How should I receive ULTOMIRIS?

  • ULTOMIRIS is given through a vein by intravenous (I.V.) infusion usually over about 2 hours in adults and up to 4 hours in children.
  • If you are an adult with PNH or aHUS, you will usually receive:
    • a starting dose of ULTOMIRIS as an infusion by your doctor, and then
    • 2 weeks later, you will start to receive an infusion of ULTOMIRIS every 8 weeks.
  • Children 1 month of age and older with aHUS will usually receive:
    • a starting dose of ULTOMIRIS as an infusion by your doctor, and then
    • your doctor will decide how often your child will receive ULTOMIRIS, either every 4 weeks or every 8 weeks, depending on their weight, starting 2 weeks after the starting dose.
  • Your doctor will decide how long you need to take ULTOMIRIS for your aHUS.
  • If you are changing treatment from SOLIRIS to ULTOMIRIS, you should receive your starting dose of ULTOMIRIS 2 weeks after your last dose of SOLIRIS.
  • After each infusion, you should be monitored for at least 1 hour for allergic reactions. See “What are the possible side effects of ULTOMIRIS?”
  • If you have PNH and you stop receiving ULTOMIRIS, your doctor will need to monitor you closely for at least 16 weeks after you stop ULTOMIRIS. Stopping ULTOMIRIS may cause breakdown of your red blood cells due to PNH. Symptoms or problems that can happen due to red blood cell breakdown include:
    • drop in your red blood cell count
    • tiredness
    • blood in your urine
    • stomach-area (abdomen) pain
    • shortness of breath
    • blood clots
    • trouble swallowing
    • erectile dysfunction (ED) in males
  • If you have aHUS, your doctor will need to monitor you closely for at least 12 months after stopping treatment for signs of worsening aHUS symptoms or problems related to a type of abnormal clotting and breakdown of your red blood cells called thrombotic microangiopathy (TMA). Symptoms or problems that can happen with TMA may include:
    • confusion or loss of consciousness
    • seizures
    • chest pain (angina)
    • difficulty breathing
    • blood clots or stroke
  • If you miss an ULTOMIRIS infusion, call your doctor right away.

What are the possible side effects of ULTOMIRIS?
ULTOMIRIS can cause serious side effects including infusion-related reactions.
Symptoms of an infusion-related reaction with ULTOMIRIS may include lower back pain, pain with the infusion, feeling faint or discomfort in your arms or legs. Tell your doctor or nurse right away if you develop these symptoms, or any other symptoms during your ULTOMIRIS infusion that may mean you are having a serious infusion reaction, including: chest pain, trouble breathing or shortness of breath, swelling of your face, tongue, or throat, and feel faint or pass out.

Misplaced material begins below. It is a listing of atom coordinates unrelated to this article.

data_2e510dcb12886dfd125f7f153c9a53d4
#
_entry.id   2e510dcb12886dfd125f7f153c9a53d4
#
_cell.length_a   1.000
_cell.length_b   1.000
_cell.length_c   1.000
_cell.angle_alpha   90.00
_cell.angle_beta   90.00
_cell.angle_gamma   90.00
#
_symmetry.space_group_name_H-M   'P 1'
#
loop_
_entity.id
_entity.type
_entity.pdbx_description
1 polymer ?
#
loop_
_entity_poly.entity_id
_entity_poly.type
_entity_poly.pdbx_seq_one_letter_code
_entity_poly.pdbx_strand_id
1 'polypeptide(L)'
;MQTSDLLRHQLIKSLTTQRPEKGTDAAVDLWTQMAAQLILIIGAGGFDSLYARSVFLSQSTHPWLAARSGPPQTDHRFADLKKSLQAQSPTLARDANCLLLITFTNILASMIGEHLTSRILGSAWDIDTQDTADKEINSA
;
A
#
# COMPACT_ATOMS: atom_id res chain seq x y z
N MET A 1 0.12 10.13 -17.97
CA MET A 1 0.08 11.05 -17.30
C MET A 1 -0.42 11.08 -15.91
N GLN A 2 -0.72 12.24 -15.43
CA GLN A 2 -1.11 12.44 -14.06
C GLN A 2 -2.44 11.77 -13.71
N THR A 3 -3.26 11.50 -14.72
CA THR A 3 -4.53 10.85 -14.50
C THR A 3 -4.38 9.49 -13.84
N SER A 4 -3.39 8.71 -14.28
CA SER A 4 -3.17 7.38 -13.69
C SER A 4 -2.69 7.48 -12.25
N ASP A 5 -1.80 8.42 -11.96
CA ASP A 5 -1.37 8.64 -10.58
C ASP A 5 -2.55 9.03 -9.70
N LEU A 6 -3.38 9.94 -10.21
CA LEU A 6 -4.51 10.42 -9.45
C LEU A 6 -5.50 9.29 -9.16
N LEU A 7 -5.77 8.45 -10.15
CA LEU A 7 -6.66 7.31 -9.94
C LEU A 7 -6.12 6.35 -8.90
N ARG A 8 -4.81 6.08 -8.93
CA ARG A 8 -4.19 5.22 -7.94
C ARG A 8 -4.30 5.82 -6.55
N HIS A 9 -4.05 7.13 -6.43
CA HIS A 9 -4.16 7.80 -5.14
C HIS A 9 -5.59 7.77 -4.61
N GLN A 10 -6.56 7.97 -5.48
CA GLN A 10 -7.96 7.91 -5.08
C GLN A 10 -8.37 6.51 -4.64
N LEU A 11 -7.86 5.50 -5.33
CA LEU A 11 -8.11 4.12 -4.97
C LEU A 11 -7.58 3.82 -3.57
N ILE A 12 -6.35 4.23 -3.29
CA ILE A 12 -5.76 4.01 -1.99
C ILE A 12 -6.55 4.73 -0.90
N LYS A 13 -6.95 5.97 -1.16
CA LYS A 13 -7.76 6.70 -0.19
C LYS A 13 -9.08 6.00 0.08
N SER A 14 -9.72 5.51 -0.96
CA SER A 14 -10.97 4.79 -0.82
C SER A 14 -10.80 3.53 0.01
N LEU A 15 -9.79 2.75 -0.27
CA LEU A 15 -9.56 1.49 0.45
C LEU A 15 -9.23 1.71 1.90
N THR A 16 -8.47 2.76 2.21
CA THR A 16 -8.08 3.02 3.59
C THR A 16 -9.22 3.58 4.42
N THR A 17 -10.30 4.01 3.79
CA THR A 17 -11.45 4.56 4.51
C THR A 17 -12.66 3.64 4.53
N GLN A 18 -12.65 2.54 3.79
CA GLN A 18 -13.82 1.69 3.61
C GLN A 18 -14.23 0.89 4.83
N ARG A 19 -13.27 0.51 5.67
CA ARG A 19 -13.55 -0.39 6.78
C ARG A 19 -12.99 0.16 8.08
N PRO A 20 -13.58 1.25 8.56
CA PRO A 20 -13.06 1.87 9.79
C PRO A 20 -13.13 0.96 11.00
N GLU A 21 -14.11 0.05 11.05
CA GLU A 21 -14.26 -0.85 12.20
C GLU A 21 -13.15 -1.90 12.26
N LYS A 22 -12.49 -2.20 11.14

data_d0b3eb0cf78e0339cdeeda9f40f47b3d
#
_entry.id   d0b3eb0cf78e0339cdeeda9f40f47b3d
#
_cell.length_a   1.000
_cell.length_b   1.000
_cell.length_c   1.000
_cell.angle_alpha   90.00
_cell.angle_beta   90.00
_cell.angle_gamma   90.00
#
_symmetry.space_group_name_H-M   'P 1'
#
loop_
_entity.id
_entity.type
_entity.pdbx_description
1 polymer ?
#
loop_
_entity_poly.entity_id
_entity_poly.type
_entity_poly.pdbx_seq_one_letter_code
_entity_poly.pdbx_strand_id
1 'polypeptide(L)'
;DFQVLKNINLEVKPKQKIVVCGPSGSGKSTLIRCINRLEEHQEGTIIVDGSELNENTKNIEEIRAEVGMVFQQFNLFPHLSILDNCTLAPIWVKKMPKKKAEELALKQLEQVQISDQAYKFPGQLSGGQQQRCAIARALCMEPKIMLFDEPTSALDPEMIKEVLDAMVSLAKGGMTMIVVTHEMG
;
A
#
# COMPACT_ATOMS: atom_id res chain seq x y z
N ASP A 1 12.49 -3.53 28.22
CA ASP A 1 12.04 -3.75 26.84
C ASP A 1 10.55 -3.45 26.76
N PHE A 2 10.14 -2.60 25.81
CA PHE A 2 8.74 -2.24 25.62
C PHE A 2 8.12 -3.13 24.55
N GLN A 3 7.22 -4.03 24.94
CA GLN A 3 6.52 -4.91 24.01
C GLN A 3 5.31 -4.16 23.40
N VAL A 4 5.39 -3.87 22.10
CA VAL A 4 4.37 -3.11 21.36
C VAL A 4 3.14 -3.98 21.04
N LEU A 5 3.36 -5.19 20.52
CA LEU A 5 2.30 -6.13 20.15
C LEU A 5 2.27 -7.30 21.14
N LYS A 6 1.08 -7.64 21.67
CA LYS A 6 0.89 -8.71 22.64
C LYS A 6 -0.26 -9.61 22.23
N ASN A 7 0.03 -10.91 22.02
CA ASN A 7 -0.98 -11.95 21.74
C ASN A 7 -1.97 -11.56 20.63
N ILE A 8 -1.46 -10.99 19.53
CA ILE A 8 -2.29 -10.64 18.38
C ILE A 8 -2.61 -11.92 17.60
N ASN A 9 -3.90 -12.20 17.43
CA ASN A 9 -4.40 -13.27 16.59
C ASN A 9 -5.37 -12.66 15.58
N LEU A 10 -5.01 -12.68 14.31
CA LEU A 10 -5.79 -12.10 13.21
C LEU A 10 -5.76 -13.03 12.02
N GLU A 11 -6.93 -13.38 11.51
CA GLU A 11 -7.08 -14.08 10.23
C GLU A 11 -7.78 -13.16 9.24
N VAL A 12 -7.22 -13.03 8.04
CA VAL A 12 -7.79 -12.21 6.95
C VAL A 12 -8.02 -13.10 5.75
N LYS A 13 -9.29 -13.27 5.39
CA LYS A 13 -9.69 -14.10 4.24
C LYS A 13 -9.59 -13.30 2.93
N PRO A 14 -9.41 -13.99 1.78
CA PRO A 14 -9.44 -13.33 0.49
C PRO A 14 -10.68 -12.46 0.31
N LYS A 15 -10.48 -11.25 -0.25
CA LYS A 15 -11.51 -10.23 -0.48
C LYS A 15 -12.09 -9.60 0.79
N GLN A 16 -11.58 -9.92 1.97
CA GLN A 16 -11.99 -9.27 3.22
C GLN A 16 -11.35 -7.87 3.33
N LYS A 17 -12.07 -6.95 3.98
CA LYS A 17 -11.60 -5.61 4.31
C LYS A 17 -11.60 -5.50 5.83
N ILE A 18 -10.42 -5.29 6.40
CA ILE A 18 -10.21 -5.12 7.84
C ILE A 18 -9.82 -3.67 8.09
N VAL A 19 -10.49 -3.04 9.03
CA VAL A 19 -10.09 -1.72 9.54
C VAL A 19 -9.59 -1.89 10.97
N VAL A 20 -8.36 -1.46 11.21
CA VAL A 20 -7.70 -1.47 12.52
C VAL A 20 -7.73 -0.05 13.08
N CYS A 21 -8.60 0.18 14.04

The most common side effects of ULTOMIRIS in people treated for PNH are upper respiratory infection and headache.

The most common side effects of ULTOMIRIS in people with aHUS are:

  • upper respiratory infections
  • diarrhea
  • nausea
  • vomiting
  • headache
  • high blood pressure
  • fever

Tell your doctor about any side effect that bothers you or that does not go away. These are not all the possible side effects of ULTOMIRIS. For more information, ask your doctor or pharmacist.

Call your doctor for medical advice about side effects. You may report side effects to FDA at 1-800-FDA-1088.

Please see the accompanying full Prescribing Information and Medication Guide for ULTOMIRIS, including Boxed WARNING regarding serious and life-threatening meningococcal infections/sepsis.

References:

  1. Ultomiris [package insert]. Boston, MA: Alexion Pharmaceuticals Inc; 2019.
  2. Lee JW, Sicre de Fontbrune F, Wong Lee Lee L, et al. Ravulizumab (ALXN1210) vs eculizumab in adult patients with PNH naive to complement inhibitors: the 301 study. Blood. 2019;133(6):530-539.
  3. Kulasekararaj AG, Hill A, Rottinghaus ST, et al. Ravulizumab (ALXN1210) vs eculizumab in C5-inhibitor-experienced adult patients with PNH: the 302 study. Blood. 2019;133(6):540-549.

US/ALL-A/0043

Jason, diagnosed with PNH
It’s important to me to remain positive. It’s a scary journey and there are unknowns. But from my perspective, I still have my life to live.”
JASON LIVING WITH PNH